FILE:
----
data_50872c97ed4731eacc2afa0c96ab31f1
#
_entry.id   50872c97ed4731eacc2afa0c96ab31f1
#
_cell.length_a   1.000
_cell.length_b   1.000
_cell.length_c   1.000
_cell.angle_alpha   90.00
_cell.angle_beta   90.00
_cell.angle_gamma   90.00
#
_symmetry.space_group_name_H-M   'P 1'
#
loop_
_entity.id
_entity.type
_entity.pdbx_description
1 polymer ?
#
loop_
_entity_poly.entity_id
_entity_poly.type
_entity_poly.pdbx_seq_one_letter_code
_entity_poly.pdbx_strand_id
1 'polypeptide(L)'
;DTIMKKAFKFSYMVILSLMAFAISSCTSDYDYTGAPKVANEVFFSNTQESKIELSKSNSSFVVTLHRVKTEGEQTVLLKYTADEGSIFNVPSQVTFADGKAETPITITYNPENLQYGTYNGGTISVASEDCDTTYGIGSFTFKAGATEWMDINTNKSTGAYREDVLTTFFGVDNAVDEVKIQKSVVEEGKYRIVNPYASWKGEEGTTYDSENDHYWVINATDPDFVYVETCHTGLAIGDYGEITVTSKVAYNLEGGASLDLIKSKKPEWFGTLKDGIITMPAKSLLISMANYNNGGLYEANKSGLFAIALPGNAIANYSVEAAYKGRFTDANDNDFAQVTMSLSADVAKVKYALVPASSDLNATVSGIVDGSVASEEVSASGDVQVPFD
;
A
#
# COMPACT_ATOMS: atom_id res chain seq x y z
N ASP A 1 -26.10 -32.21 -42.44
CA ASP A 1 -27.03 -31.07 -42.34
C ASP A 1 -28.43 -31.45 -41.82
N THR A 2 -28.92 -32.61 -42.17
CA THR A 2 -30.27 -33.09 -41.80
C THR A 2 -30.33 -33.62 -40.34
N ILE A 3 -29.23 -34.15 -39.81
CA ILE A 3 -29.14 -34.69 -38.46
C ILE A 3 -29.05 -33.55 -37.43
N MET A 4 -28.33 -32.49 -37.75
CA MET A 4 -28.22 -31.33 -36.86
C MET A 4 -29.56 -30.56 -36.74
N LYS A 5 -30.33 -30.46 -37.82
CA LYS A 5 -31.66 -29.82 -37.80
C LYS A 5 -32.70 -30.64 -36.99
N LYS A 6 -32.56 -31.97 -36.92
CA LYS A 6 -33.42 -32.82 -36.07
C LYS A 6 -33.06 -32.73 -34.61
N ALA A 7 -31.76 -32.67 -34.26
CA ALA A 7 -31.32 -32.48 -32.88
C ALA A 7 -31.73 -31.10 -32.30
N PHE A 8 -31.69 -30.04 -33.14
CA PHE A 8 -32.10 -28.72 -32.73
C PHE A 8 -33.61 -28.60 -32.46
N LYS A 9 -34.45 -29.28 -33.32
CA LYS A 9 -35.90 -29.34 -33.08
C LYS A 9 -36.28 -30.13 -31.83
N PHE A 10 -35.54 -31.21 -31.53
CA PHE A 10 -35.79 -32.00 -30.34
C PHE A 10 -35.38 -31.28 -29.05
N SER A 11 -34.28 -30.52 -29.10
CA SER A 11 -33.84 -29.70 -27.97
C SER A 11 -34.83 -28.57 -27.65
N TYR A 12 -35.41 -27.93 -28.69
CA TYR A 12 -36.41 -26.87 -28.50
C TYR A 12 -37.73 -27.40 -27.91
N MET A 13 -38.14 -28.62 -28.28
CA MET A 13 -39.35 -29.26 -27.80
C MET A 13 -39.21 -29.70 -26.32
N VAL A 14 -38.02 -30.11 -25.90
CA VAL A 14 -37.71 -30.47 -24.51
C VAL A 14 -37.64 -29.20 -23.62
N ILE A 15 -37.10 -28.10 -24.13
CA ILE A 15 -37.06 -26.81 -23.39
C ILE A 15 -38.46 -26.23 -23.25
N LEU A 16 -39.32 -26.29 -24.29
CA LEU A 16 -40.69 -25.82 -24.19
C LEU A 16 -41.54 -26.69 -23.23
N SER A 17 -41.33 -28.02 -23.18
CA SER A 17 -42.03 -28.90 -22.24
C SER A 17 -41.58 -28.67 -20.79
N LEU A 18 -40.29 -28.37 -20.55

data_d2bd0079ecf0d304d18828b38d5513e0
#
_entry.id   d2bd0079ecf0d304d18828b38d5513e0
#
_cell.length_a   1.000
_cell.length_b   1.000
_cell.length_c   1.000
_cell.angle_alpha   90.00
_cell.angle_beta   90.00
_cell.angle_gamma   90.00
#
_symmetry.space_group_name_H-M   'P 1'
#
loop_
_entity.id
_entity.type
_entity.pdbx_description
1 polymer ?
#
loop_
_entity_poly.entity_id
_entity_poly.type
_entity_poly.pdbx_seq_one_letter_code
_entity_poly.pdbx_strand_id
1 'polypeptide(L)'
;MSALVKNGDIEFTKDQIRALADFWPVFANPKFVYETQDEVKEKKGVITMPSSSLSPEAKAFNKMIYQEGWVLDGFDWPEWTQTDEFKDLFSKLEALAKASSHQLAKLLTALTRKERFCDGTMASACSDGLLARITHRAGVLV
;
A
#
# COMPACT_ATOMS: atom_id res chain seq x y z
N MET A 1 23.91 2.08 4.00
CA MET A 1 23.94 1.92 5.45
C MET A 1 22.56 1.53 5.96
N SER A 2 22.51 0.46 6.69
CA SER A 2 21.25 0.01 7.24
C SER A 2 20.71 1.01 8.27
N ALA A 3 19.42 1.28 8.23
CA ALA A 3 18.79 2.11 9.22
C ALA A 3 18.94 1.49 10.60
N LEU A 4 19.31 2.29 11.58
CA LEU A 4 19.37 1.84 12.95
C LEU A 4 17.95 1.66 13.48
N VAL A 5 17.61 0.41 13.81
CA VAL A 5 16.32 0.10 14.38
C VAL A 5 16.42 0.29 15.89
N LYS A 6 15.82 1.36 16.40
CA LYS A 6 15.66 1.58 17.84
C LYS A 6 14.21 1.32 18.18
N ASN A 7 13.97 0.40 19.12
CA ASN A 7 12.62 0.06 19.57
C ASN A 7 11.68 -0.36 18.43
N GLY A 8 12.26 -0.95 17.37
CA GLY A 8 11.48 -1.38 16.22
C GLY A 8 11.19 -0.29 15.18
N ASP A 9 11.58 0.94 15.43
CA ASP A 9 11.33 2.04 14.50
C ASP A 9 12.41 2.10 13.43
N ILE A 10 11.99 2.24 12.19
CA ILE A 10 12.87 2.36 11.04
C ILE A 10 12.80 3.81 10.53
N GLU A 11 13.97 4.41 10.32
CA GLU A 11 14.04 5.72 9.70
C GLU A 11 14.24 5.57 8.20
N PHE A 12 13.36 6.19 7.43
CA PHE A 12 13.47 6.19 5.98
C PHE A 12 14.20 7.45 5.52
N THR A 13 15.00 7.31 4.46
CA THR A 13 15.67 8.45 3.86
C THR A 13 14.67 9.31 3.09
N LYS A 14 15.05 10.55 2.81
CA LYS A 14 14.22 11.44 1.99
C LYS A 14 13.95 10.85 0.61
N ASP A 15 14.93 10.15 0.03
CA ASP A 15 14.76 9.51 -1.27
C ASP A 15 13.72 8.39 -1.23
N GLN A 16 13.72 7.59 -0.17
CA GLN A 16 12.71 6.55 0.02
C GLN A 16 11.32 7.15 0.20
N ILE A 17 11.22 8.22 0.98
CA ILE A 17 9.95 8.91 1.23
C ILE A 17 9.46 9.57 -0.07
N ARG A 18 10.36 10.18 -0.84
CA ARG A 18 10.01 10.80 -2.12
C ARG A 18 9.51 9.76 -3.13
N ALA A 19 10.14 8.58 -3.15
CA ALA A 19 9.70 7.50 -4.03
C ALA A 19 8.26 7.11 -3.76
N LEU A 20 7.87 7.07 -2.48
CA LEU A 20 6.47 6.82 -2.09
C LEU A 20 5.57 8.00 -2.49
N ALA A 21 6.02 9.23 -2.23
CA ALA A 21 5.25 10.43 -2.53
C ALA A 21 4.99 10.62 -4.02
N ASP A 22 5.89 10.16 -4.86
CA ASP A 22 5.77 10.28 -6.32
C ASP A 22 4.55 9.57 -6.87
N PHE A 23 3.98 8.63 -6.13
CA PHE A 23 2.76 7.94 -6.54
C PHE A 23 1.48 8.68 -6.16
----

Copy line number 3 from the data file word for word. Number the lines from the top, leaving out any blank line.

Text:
_entry.id   50872c97ed4731eacc2afa0c96ab31f1